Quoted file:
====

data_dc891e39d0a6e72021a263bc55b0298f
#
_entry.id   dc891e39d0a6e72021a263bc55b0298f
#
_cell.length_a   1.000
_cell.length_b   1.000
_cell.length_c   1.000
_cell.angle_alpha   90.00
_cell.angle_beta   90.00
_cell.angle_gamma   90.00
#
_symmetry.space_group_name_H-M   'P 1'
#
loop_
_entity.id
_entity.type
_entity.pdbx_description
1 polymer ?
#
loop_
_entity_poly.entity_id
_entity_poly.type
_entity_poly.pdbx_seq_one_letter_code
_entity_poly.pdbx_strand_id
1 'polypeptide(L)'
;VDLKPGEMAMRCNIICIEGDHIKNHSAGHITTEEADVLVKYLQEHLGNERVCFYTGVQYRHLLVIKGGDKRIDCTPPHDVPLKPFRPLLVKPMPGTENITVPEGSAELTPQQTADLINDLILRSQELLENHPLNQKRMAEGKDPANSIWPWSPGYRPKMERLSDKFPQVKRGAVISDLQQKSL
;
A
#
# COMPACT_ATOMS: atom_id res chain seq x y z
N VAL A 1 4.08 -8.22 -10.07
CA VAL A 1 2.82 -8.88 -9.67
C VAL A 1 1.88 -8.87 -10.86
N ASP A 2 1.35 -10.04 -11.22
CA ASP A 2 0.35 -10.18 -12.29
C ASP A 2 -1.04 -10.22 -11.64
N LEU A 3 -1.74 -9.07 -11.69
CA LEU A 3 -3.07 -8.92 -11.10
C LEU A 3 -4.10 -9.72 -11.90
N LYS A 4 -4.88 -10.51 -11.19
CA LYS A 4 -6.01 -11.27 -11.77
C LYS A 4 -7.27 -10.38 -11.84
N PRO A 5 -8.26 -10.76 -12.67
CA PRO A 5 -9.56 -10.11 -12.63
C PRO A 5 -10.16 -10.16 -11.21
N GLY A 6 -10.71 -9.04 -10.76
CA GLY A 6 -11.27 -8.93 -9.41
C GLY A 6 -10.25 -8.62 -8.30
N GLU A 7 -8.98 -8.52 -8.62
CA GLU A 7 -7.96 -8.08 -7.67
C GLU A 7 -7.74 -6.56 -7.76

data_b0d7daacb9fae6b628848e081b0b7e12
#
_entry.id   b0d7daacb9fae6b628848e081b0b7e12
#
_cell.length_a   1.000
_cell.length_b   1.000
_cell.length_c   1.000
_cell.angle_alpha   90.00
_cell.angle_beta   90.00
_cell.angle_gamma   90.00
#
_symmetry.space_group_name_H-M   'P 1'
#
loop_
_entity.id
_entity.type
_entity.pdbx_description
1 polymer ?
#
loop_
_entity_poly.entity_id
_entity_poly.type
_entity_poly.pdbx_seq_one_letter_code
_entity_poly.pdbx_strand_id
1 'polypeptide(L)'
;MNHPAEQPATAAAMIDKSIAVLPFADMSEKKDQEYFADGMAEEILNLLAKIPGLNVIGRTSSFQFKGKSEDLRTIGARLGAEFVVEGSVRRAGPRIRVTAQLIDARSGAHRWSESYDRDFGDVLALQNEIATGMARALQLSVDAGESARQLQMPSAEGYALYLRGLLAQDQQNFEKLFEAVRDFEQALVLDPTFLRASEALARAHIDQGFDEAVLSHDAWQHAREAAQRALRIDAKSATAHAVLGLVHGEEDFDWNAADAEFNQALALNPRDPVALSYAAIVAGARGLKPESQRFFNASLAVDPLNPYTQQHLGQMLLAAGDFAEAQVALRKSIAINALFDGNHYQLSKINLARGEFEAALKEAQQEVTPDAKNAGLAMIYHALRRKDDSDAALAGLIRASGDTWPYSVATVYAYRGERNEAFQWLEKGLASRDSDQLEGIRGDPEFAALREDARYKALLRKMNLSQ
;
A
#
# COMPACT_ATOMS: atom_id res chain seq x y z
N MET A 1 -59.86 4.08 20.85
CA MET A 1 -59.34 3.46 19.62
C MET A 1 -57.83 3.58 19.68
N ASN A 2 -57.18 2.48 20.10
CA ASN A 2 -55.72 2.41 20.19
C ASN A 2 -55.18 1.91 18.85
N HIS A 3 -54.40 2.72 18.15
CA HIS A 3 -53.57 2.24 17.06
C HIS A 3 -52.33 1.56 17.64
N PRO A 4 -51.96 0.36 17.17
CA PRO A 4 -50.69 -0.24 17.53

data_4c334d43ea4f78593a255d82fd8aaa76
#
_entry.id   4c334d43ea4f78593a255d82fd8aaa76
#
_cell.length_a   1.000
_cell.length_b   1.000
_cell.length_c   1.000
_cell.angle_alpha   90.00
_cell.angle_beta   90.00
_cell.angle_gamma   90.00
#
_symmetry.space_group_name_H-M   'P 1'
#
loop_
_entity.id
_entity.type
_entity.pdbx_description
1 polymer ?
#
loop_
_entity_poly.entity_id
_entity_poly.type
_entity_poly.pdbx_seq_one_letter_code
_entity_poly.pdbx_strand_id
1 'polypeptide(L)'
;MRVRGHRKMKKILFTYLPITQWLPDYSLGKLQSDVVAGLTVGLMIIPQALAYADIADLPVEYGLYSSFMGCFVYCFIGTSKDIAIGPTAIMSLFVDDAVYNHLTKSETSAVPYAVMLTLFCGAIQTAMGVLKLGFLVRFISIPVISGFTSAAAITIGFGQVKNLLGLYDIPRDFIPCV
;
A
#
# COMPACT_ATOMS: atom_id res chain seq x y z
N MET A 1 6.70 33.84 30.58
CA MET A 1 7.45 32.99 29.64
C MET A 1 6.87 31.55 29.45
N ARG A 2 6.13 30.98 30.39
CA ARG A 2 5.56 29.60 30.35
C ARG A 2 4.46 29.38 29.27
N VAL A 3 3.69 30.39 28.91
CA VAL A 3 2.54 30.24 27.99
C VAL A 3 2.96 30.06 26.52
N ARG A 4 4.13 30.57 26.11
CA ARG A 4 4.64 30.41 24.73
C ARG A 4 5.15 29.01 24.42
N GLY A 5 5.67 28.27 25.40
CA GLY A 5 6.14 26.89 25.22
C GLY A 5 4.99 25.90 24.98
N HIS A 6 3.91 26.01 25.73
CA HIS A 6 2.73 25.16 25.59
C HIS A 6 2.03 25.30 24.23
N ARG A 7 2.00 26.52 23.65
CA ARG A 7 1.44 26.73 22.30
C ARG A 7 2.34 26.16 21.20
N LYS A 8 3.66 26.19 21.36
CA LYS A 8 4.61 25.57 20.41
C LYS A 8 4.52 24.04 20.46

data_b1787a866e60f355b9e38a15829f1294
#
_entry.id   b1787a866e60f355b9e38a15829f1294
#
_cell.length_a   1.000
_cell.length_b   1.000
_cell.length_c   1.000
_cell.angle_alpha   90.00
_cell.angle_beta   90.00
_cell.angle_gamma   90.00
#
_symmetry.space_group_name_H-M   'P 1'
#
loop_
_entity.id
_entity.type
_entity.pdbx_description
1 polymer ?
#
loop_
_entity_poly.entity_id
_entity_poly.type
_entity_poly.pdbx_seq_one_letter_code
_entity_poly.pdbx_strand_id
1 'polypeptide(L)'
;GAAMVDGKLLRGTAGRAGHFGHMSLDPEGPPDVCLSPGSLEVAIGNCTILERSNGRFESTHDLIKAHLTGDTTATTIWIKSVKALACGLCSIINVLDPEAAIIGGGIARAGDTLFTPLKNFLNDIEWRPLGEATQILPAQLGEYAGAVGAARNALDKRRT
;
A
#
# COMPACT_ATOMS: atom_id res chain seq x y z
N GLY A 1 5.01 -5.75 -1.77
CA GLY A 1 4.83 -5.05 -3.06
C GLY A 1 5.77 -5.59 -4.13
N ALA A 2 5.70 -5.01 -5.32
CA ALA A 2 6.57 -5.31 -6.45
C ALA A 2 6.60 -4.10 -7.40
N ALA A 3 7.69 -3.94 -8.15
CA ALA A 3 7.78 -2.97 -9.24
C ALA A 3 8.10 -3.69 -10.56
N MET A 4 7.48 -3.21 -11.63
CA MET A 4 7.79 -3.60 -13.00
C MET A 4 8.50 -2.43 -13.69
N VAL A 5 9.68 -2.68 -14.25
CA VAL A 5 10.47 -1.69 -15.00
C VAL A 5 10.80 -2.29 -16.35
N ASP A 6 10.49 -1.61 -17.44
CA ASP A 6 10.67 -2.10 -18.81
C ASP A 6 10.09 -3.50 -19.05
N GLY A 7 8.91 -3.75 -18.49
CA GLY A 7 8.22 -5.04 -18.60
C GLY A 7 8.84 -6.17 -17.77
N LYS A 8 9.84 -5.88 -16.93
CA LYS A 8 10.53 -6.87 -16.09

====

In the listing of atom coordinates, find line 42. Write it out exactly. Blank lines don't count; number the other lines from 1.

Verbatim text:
C LYS A 4 -7.27 -10.38 -11.84